Not Cutting It
When Ernie Els scored a decisive victory at the GTE Byron Nelson Classic last month in Irving, Texas, the defending U.S. Open champ seemed to have broken the jinx that had seen him go without a Tour victory since his triumph at Oakmont a year ago. But Els's performance last week at Shinnecock forced a drearier assessment of the South African's state right now. The U.S. Open was his second missed cut in a major championship this year. His rounds at Augusta were 72-75. At Shinnecock, he was 74-73.
"Yesterday I was out of control, and today I didn't play much better," Els said Friday. "I'm just very disappointed. Luckily I'm young enough that there will be more Opens. Maybe I should change my game plan and play tournaments going into the majors."
On Thursday, he hit only eight fairways and seven greens in regulation. "I was just playing tentatively," Els said afterward. "I was trying to steer the ball, and that isn't my game. I like to play loose. I felt a lot more tense on the 1st tee than I ever have before."
On the 17th tee on Friday, Els sat on a bench waiting to tee off and was consoled by his playing partner, Nick Price. "I think Ernie was a little depressed," Price said. "I said to him, 'Hey, it's not going to be the last time you miss a cut in a major championship.' I kept telling him he is 25, he has 20 more U.S. Opens left in him, and he won a tournament five weeks ago, so he can't get depressed. It's not like this is the end of the world. I think that maybe I was able to cheer him up a little bit. I certainly hope so."
Mind If I Play Through?
That blur you may have noticed at Shinnecock Hills on Saturday morning was actually John Daly completing his 18-hole round in a time of two hours and 49 minutes. As one of 15 players tied with the highest score to make the cut, 146, Daly had the dubious honor of teeing off first at 9:06 a.m. And since he was odd man in the field (and when can't you say that about Daly?), he was sent out with a noncompeting marker, Jim Holtgrieve, the 1981 U.S. Mid-Amateur champion from St. Louis, who was working as a volunteer in the Shinnecock locker room.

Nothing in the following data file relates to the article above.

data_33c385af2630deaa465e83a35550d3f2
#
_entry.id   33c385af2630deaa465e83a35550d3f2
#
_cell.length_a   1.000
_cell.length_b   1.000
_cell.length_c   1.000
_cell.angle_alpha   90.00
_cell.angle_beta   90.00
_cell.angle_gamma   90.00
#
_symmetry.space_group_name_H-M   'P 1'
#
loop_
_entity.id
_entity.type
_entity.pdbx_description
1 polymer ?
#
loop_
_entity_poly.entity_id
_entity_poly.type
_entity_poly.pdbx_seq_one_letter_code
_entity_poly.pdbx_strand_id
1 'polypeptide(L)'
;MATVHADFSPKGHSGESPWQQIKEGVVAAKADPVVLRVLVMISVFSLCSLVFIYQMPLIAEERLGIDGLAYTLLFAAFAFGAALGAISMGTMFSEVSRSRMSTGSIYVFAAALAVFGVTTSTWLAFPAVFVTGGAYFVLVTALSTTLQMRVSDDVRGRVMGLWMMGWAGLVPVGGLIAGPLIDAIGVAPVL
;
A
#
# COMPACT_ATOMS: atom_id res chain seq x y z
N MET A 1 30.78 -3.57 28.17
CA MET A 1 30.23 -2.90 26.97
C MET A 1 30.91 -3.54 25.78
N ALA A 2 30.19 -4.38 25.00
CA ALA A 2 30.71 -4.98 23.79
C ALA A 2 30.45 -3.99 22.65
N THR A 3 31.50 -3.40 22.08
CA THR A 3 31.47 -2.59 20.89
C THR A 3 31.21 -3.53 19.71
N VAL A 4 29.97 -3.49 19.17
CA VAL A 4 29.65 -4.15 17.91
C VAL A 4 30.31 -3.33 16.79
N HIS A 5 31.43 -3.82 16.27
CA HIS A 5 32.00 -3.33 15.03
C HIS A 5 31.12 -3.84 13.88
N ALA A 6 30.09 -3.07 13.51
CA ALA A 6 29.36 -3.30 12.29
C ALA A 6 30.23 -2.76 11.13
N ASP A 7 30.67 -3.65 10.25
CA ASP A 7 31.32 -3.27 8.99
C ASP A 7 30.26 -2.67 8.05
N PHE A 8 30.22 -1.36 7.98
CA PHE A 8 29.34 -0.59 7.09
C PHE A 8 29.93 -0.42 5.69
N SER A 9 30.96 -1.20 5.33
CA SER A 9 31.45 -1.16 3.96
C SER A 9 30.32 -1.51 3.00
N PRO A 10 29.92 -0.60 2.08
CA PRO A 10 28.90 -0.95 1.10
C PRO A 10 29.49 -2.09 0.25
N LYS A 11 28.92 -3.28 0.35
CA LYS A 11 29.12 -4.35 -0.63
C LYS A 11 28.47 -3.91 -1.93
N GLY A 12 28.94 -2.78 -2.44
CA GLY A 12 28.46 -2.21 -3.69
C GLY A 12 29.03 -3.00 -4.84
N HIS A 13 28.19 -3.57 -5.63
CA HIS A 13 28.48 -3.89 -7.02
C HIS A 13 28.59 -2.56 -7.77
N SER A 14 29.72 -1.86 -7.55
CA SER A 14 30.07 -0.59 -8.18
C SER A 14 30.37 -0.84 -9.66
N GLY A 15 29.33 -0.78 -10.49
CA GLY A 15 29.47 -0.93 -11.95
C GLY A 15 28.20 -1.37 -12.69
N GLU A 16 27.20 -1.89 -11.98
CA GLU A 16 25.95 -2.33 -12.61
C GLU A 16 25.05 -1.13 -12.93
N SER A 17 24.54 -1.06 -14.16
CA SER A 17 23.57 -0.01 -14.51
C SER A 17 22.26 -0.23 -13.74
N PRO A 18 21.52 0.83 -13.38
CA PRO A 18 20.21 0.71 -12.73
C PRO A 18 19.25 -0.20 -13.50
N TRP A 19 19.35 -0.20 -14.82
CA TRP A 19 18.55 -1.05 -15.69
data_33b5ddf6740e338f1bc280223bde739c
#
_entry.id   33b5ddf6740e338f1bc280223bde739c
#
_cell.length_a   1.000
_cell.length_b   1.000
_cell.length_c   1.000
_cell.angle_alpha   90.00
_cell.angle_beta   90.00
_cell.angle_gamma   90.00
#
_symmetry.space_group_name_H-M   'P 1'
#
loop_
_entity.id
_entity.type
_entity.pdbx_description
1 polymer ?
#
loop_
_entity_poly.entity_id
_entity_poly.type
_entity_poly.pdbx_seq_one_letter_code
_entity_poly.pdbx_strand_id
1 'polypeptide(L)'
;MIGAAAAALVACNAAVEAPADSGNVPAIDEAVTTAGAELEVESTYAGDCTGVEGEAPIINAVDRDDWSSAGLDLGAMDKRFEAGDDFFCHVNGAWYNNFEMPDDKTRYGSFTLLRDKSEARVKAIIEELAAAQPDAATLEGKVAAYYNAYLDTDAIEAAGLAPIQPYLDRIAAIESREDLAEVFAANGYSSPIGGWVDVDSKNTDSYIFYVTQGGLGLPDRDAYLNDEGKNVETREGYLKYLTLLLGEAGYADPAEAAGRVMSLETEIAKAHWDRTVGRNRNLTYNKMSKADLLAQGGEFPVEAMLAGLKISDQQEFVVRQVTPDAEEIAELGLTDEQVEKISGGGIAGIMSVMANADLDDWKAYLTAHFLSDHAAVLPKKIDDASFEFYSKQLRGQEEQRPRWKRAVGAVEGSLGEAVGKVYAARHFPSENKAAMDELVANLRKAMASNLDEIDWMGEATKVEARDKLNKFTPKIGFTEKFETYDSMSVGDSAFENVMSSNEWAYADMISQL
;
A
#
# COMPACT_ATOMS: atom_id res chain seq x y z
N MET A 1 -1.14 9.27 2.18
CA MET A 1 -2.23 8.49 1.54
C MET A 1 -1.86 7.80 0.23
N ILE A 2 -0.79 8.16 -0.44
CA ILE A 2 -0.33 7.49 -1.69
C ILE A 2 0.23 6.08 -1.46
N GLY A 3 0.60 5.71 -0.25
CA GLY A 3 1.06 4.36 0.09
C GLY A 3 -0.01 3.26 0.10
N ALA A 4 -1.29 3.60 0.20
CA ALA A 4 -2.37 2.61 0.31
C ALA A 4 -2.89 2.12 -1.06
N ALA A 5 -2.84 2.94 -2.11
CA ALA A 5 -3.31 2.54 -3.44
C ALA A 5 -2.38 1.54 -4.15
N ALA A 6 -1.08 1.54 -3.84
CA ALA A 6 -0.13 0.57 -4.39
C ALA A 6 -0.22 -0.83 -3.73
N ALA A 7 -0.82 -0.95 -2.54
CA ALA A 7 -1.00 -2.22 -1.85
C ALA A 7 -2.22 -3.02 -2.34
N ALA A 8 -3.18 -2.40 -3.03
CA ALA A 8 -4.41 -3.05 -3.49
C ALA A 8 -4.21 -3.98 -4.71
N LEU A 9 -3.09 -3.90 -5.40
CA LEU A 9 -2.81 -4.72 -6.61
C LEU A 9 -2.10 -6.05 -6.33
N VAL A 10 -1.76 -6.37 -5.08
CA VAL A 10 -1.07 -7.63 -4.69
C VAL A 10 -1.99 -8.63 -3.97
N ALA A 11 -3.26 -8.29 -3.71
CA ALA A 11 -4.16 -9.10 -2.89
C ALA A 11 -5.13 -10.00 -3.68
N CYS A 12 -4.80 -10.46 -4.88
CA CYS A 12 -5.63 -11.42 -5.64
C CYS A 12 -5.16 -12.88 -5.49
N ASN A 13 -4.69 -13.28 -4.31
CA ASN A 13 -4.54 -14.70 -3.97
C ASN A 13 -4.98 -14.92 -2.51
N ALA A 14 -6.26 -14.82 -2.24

"I'd have played a little quicker if it was a regular tournament," Daly said afterward. "I didn't rush or anything. I'm glad the USGA put a marker in. It kept me patient."
At The Players Championship in 1992, Daly and Mark Calcavecchia were actually fined by the PGA Tour for playing too fast. They finished in 2:05, and the thinking was that they hadn't given their best effort. Later that year in the British Open at Muirfield, Daly also rushed around in a time that was considered to be disrespectful and inappropriate. Both times he failed to break 80.
But instead of mailing it in at Shinnecock, Daly put up a 74, which was better than the rest of the field averaged that day. Perhaps he felt a sense of obligation. "There's no way I'd get up to see John Daly play at 9 a.m., but there were thousands of people out there," he said. "It's wonderful what the fans do for me."